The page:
When Is Unlimited Quite Limited?

from the truth-in-advertising? dept

Last year there was a lot of attention to Comcast’s “unlimited” cable modem service that had some very real limits, even if Comcast won’t tell you what they are. Despite calls for Comcast to change that policy, they’ve kept at it. It seems that AT&T Wireless is taking a similar approach. Their recently announced Mobile Internet Unlimited PDA Plan actually appears to have some very real limits. The fine print points out that if you use over 100 MB in two consecutive months, they’ll shift you to a much more expensive plan. 100 MB is not very much at all, and it’s hardly “unlimited.” It seems like that’s false advertising.

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Comments on “When Is Unlimited Quite Limited?”

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Doug says:


I think the disconnect here is that ISPs traditionally used the term “unlimited” to mean “no time limits”. This would be in contrast to many early pricing plans which were on the order of “20 hours a month, then $3 an hour after that.”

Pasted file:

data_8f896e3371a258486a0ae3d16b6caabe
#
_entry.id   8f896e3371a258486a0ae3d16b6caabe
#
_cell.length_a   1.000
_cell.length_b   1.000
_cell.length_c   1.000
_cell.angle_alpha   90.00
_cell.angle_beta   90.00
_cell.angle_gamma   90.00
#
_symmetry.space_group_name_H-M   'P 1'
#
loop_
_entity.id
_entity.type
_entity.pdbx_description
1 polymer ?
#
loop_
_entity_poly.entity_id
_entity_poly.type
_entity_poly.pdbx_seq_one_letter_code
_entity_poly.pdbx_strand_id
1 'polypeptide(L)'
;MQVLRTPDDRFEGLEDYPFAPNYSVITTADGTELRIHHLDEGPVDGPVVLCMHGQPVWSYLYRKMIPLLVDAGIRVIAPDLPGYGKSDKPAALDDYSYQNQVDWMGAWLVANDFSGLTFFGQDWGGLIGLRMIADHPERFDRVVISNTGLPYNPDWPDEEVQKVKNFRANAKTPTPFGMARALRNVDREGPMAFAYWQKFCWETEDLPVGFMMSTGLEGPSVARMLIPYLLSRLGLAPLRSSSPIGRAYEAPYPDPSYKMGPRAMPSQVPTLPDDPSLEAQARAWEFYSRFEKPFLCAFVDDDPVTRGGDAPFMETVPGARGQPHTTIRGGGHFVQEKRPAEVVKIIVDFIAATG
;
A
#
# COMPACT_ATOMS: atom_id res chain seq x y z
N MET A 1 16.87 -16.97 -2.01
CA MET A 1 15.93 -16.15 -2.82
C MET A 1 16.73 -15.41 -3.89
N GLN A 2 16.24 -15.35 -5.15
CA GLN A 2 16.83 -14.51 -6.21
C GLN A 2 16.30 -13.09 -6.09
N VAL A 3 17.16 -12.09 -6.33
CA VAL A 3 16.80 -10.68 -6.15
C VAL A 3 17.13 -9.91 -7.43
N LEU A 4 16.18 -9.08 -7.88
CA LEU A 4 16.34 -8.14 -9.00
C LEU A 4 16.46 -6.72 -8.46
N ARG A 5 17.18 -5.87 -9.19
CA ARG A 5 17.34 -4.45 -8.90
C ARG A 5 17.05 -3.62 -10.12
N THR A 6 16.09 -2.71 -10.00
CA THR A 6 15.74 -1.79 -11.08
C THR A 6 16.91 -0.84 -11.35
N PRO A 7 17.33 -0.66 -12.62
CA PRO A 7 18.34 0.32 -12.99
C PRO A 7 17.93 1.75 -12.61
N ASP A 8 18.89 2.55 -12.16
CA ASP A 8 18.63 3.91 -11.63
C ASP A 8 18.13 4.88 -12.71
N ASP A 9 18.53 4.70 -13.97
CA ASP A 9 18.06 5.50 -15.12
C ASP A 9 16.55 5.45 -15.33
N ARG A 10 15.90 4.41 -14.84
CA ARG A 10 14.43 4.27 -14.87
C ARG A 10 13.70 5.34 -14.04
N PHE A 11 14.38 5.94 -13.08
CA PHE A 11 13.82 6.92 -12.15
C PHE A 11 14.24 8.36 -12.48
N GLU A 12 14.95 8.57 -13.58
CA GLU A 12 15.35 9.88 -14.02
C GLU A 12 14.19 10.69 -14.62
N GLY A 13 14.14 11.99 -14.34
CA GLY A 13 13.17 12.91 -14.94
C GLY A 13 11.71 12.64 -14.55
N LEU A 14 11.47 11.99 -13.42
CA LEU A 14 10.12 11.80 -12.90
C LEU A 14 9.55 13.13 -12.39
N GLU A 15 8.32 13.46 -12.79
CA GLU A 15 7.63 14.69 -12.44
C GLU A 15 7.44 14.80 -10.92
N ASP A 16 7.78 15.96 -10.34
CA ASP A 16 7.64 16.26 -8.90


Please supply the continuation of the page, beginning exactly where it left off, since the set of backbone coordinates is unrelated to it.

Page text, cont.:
Nowadays time-limited access plans are pretty much unheard-of, and ISPs need to catch a clue that consumers are getting the odd notion that the term “unlimited” means “without any limits.”

beck says:

Re: Unlimited

This chart has a column entitled “Included Megabytes”, and shows plans with 1 MB through 50 MB of data per month, and then the “Unlimited” plan. So they are clearly advertising that the monthly megabytes of data are unlimited. You have to follow a trail of footnotes and links to get to the additional fine print that tells the real story.

NOBODY says:

No Subject Given

I would like to know where these supposed comcast limits are. I’ve been known to download ten gigs at a time during peak hours, and not had any trouble. So I actually called Comcast about this. They said that the only time they will ever turn off a connection or block anything is when people are running FTP servers with warez or something like that. They said “It sounds like you’re not getting the whole story here.” Their words. Not mine.

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